I didn’t give you a link to libertarian material. I have written that they are, as far as I can tell, closest to the ideas proposed by the founders, but don’t advocate for them or claim to be libertarian. I don’t happen to believe them to be politically viable. And I’d rather focus on a party with some chance at electoral success than waste my votes on idealistic dreams. Republicans are far from perfect, but their sins are more easily recognized and more easily combatted than the insiduous ones of the democrats.

    Call this ” just your schtick. “Who me? What did I say?” Why’s everyone so angry with me?”” Call this intellectually dishonest. happens to be true.

    And if it’s intellectually dishonest to recognize nuance in political systems, so be it.

  34. 42

    spews:

    lost @ 39

    Thank you for clarifying your position. (Ahem.)

    False equivalency for the win.

    Taxation is not theft.

    Now get to work cooking some examples of a libertarian practicing society.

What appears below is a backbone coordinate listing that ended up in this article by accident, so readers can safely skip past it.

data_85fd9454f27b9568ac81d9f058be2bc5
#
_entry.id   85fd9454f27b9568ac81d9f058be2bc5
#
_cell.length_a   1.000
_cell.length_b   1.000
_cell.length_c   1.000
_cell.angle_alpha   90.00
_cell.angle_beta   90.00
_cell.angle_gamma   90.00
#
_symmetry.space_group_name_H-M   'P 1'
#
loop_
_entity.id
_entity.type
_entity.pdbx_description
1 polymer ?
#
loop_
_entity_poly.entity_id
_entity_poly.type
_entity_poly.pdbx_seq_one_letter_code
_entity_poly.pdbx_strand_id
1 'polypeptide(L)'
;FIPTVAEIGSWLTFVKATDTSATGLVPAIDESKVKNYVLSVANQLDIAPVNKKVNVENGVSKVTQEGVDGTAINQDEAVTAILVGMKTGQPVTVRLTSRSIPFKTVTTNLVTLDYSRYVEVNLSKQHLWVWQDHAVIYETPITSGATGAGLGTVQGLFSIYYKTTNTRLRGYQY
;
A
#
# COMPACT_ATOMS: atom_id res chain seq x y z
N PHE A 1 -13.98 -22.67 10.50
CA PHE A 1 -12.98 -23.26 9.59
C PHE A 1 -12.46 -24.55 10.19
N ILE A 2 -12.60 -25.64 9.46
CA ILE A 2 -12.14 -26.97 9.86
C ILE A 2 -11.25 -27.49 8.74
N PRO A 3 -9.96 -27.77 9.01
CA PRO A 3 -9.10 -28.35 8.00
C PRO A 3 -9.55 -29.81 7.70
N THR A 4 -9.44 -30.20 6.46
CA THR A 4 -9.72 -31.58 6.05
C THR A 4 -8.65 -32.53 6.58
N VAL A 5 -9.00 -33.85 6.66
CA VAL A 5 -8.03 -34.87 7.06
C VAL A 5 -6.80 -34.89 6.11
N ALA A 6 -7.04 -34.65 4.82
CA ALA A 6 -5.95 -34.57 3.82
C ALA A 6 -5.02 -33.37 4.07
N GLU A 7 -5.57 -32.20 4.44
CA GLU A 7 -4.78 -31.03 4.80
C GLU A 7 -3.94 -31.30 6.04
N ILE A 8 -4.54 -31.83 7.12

35. 43

    lostinaseaofblue spews:

    Jason,

    I offer clarifications. I wrote the same thing I’ve always written.

    For my part I’m tired of being asked to defend Bush deficits or the Iraq war, while consistently writing that both were terrible mistakes.

    I’m tired of defending civil rights violations under Bush, while consistently writing that they were and under Obamas extensions of them, are, abominations.

    I’m tired of having to constantly re-write the same thing. We all have a tax debt to pay for the benefits of our citizenship. When one person benefits directly from the taxation of another, this moves into theft. Taxation on its face is of course not.

    How much clearer do you need this Jason?

  36. 44

    spyder spews:

    What is at question for me anyway is the right of one citizen to individually and specifically benefit from taxation at anothers expense. This can come in the form of food stamps, welfare benefits, subsidized housing or child care etc. One citizens poor choices do not give him or her a claim on the assets of another citizen.

    Really? But the hundreds of billions spread through corporate welfare (far exceeding the amounts spent on your list of “liberal” ideas) are just fine with you. Or once again, are you spewing your immaturity to attack those you don’t like (please try to use apostrophes)?